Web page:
Networks could see home internet traffic remain high after crisis

Since the outbreak of COVID-19 happened in China first, we can look to data from that country to see how use of networks has changed since the crisis. (Getty Images)

A few months ago, when the first news came out of China about the coronavirus crisis, who could have imagined all the dominoes that were about to fall? Whole industries such as airlines, restaurants and retail have practically ground to a halt in many places around the world. Conversely, demand in the telecommunications industry has spiked with so many people working and learning from home. And these societal shifts may continue even after this crisis has passed.

“Our broadband connections are becoming our lifelines – figuratively and literally: we are using them to get news, connect to our work environments (now all virtual), and for entertainment too,” wrote Craig Labovitz, CTO for Nokia’s Deepfield portfolio, in a blog.

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Since the outbreak of COVID-19 happened in China first, we can look to data from that country to see how use of networks has changed during and since the crisis. 

Zscaler, a company that has built a cloud platform operating in 150 data centers across the world, has found that as COVID-19 spreads, traffic patterns shift from employees predominantly being in the office, to being remote.

Before the COVID-19 outbreak, average remote employee traffic across a typical large organization was 10% during weekdays, wrote Zscaler President and CTO Amit Sinha, in a blog. These patterns were broadly similar across continents with country-level variations consistent with their local work from home culture.

In China, prior to the health crisis, home internet traffic represented about 10% to 15% of total internet traffic. But in mid-February, the Chinese traffic spiked to over 40%, during the peak of the health crisis. It has since subsided to about 20-30% of total internet traffic, which is twice the home traffic as before the crisis began.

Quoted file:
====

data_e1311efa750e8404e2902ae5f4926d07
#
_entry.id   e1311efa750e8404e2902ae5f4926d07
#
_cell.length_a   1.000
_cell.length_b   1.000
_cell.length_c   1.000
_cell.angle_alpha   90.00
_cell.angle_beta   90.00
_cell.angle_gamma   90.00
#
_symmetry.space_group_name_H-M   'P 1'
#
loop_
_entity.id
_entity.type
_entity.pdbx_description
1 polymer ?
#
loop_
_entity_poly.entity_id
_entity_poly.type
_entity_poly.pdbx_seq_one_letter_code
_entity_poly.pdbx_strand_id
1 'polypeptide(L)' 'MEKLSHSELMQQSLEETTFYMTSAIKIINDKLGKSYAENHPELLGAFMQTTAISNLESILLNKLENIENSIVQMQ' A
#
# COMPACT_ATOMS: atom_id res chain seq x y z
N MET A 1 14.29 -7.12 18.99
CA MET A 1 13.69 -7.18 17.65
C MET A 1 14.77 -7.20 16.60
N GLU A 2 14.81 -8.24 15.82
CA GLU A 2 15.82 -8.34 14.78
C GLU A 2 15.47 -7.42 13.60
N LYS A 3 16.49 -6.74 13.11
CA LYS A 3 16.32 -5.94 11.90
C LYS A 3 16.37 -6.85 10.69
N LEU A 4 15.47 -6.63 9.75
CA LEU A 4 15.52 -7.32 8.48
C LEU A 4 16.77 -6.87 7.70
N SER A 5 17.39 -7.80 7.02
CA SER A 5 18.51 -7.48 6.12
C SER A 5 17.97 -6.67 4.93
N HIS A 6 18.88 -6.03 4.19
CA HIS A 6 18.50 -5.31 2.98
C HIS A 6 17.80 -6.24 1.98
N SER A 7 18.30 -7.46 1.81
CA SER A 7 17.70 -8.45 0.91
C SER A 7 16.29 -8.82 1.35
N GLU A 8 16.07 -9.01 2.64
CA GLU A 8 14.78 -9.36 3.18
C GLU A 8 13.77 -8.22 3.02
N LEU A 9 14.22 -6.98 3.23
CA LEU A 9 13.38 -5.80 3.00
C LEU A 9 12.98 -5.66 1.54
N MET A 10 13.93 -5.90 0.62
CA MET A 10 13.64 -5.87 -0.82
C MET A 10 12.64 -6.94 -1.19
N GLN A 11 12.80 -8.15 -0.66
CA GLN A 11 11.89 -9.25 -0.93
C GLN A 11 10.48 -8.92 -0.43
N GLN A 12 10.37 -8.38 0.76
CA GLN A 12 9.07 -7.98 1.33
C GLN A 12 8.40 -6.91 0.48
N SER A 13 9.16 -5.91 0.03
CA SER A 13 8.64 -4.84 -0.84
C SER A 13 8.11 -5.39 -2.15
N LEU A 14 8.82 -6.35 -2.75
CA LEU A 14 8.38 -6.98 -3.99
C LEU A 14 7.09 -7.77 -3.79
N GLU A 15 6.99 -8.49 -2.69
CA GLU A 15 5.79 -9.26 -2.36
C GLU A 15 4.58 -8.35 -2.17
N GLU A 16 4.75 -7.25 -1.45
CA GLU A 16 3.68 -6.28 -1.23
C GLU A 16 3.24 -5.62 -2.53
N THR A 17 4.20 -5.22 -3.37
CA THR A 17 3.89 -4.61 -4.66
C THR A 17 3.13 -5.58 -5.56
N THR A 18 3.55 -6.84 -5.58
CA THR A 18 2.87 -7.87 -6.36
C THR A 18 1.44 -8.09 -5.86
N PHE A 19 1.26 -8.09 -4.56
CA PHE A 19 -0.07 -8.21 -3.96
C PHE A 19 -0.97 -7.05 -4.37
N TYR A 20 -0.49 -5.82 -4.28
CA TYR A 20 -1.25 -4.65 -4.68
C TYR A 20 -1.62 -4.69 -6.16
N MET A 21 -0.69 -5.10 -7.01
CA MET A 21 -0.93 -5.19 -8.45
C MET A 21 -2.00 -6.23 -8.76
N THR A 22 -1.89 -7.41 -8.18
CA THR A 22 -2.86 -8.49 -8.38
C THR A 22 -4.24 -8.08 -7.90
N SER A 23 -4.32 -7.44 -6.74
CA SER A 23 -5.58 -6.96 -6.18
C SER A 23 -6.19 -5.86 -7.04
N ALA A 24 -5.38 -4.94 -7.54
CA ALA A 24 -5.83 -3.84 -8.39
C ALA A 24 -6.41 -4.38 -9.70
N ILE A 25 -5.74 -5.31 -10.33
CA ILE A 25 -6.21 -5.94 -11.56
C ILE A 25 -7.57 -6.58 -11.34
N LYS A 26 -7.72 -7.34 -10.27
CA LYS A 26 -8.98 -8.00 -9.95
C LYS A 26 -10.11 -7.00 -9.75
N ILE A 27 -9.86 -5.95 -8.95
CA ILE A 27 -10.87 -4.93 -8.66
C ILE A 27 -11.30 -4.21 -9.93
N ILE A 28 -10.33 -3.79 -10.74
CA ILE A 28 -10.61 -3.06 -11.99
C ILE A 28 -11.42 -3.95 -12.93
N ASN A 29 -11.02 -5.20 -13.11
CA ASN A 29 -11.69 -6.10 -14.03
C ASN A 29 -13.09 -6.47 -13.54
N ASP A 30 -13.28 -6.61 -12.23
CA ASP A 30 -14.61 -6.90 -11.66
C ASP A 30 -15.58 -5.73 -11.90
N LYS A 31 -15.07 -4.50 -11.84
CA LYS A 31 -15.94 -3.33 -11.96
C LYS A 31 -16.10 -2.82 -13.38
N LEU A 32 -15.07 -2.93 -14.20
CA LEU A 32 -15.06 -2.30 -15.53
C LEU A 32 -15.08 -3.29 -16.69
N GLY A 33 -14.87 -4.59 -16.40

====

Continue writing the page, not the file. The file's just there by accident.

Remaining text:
Zscaler chart

Cowen analysts pointed out that it’s possible a lot of employees in China are still required to work from home even though the government says the crisis has passed. “Admittedly, China has a history of questionable transparency especially around government policy (whether lockdowns are still enforced, or perhaps re-instituted),” wrote the analysts.

In the United States prior to coronavirus, total home internet traffic averaged about 15% on weekdays. But it started growing in mid March, and by late March it had reached about 35%, clearly connected to all the working and learning from home due to stay-at-home orders.

This doubling of work-from-home traffic mirrors the events in China. But it’s too soon to tell if home traffic in the United States will increase permanently even after the crisis has passed.

Working from home, forever

“The data suggests remote working will remain elevated in the U.S. for a prolonged period of time,” wrote the Cowen analysts. They point out that this is likely, considering that the United States has a higher mix of service employees compared to China, which has higher numbers of manufacturing employees who must work on location. 

It may have been a scramble for some employers to get everything set up for people to transition from the office to home. There were quite a few reports of office VPNs initially not being able to handle the new loads. But now that the shift has happened, there’s a good chance that the quarantine experience in the United States will create a permanent work-from-home culture.

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